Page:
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How Civic Leaders Can Make Communities More Age-Friendly

A Next Avenue Influencer in Aging offers her views on innovative solutions


Last year, I was invited to appear on a South by Southwest conference panel in Austin, Texas, called Cities as Incubators for Successful Aging, along with CEO and chairman of the Institute for Global Futures James Canton and senior associate at the Milken Institute Center for the Future of Aging Caroline Servat. Prior to the panel, Victoria Yu, of the Lyndon B. Johnson School of Public Affairs at the University of Texas at Austin (where I work), interviewed me about how policymakers and cities can rise to the challenge of enhancing livability for all. (The interview, below, has been edited and shortened for clarity.)

What can civic leaders do to prioritize livability for aging populations?

First, city leaders must develop initiatives that foster a safer, supportive city for residents of all ages.

Second, establishing a Mayor’s Taskforce on Aging could educate the population and add emphasis to the urgency of recognizing the speed with which the population is aging. City Council can create a Commission on Seniors to inform age-related policy developments. A five-year action plan to foster social inclusion and improve the health and quality of life of the most vulnerable older people would represent a concrete step in becoming an affiliate of the World Health Organization’s AARP Age-Friendly Cities Program initiative.

An emphasis on an “age-friendly” approach does not mean that a city should prioritize the needs of the elderly over those of other groups. Rather, it means that every effort should be made to incorporate older residents into all aspects of city life in order to assure that they contribute and remain actively engaged in civic life.

Why is an age-friendly approach important?

A city’s vision of becoming ‘Age-Friendly’ is in response to two significant demographic trends: global population aging and rapid urbanization. The older population is becoming increasingly racially and ethnically diverse. Many have low incomes and live in areas in which property values have skyrocketed, making it difficult for them to remain in their homes. Many rely on Medicaid to cover Medicare premiums, deductibles, and the cost of long-term care. As at other ages, race, ethnicity, gender, and low income interact to place certain older individuals at extremely high risk of isolation and a low quality of life.

Creating a place that engenders a high quality of life for people of all ages brings a community together, making cities better equipped to deal with the challenges that aging populations bring.

How do the twin trends of urban living and shifting demography manifest both nationally and locally?

In the U.S. and worldwide, cities are growing larger and increasingly diverse due to immigration and population aging. This new demographic reality calls for massive infrastructural improvements, as well as new income and social support programs. Age-friendly cities require safe sidewalks, clear street signs, adequate and functioning traffic signals and lighting and more.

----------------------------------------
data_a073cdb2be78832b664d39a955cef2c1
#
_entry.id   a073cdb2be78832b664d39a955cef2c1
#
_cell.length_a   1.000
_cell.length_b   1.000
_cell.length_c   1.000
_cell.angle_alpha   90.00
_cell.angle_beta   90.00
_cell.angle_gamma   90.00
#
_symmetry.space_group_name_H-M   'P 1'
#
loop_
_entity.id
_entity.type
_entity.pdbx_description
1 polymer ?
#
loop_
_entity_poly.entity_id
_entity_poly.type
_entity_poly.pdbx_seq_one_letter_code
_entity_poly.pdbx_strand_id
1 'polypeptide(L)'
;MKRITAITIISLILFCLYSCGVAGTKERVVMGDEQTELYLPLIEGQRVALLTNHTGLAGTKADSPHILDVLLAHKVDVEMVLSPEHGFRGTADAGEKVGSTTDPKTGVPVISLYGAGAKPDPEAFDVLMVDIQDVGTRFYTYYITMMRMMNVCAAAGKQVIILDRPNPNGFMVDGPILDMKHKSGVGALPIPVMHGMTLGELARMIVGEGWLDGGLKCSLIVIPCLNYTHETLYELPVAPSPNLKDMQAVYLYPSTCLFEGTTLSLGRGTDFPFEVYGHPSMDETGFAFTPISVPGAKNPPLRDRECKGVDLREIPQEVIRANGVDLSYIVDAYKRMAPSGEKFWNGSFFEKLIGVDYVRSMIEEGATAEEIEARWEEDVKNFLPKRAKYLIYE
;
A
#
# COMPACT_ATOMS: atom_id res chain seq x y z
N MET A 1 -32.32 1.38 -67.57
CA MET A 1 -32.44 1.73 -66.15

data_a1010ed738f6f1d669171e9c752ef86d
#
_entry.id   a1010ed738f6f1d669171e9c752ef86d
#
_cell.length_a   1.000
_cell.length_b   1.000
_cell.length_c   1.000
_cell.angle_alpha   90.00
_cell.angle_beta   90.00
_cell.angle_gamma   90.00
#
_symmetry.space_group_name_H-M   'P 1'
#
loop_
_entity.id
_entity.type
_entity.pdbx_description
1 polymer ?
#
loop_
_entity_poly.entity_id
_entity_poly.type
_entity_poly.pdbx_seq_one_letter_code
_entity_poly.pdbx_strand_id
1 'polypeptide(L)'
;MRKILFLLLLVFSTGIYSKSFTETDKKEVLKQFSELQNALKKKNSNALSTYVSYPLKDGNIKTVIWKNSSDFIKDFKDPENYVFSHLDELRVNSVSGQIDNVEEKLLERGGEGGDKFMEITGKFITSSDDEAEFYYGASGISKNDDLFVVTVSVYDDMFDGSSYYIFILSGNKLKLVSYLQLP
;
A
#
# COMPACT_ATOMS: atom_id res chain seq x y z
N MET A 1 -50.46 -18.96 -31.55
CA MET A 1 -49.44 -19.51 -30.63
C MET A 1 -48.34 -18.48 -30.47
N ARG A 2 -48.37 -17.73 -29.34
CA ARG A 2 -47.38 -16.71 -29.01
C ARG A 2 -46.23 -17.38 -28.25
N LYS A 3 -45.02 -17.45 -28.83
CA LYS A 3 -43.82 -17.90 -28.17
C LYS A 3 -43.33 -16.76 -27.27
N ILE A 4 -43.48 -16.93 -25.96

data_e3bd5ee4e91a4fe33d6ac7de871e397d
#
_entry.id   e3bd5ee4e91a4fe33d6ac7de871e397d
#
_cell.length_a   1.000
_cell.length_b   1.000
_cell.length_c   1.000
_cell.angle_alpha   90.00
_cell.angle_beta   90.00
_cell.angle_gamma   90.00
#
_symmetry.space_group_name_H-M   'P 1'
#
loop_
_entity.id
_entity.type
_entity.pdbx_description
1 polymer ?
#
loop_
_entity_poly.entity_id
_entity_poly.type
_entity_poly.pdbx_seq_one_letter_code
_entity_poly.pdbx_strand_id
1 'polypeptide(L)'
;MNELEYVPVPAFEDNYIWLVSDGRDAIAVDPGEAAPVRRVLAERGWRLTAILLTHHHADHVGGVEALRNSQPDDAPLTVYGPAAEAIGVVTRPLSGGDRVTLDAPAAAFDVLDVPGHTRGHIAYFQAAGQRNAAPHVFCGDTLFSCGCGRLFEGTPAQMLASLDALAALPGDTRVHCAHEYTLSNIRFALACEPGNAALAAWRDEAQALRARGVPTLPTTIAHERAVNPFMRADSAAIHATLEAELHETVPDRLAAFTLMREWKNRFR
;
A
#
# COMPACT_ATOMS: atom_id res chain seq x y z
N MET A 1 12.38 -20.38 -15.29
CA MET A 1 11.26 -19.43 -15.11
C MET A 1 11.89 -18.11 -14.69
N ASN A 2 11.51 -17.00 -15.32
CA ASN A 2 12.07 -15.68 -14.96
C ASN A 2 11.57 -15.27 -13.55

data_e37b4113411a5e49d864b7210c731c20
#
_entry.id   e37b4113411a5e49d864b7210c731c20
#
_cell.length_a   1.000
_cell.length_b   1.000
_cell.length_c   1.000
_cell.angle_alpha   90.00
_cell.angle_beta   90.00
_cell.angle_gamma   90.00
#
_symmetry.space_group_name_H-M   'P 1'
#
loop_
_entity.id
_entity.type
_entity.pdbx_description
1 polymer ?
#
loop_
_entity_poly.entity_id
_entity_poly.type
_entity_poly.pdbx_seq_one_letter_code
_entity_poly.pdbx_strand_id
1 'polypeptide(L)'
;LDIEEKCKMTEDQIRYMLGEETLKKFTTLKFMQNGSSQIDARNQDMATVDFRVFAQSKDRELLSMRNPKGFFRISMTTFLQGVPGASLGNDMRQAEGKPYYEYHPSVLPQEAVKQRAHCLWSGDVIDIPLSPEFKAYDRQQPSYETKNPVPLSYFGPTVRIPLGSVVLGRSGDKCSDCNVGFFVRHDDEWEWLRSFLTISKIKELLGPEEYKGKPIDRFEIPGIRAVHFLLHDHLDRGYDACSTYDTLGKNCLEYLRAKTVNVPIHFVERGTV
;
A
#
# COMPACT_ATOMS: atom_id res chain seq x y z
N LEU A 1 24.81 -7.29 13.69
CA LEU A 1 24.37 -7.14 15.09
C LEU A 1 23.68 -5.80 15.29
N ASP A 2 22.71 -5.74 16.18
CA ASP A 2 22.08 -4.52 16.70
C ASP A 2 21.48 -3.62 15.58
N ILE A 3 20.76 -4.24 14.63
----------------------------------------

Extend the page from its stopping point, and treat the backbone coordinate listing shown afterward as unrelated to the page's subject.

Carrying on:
Expanding, and more comprehensive, social services must be designed to benefit all-age groups in an efficient and cost-effective manner. Older adults will need affordable housing and adequate community supports that would allow them to remain safely in the community and in their own homes.

Cities of the future must develop plans to promote aging in place and independent living by expanding and increasing the variety of public transportation for older residents and expanding affordable housing. Mobility problems increase with age, especially for low-income older adults and people with pre-existing mobility impairments.

What happens if we ignore this?

One of the potentially serious negative consequences of failing to deal with the aging of a city’s population is increasing age segregation and gentrification. In this case, older individuals might be driven from the homes in which they have spent their lives due to rising property values and taxes. In the worst case scenarios, the elderly could find themselves ghettoized to poorer parts of the city or forced into institutional settings in which their quality of life is seriously compromised.

Anything you want to add?

People today are living longer than at any time in human history. As a consequence, many young and hip cities like Austin are aging, and along with that changing demographic reality come social changes that require that the city, like the state and the nation as a whole, reject old perceptions and stereotypes and recognize the emergence of an entirely new world of aging.

The policy research project: “Young Hip Austin is Getting Older” A New Experiment in Dealing with the Challenge” is one recent case example of what and how it can be done to inspire positive change.  It is clear from our research that city residents are wanting to stay healthy and active longer. Cities must adapt and create well-designed, livable communities that promote health and wellness across the life course.

Jacqueline Angel
By Jacqueline Angel
Jacqueline L. Angel is professor of public affairs and sociology and a faculty affiliate at the Population Research Center and LBJ School Center for Health and Social Policy at UT Austin and a 2017 Next Avenue Influencer in Aging. Angel is a fellow of the Behavioral and Social Sciences section of The Gerontological Society of America and a senior fellow at the UTMB School of Medicine’s Sealy Center on Aging.

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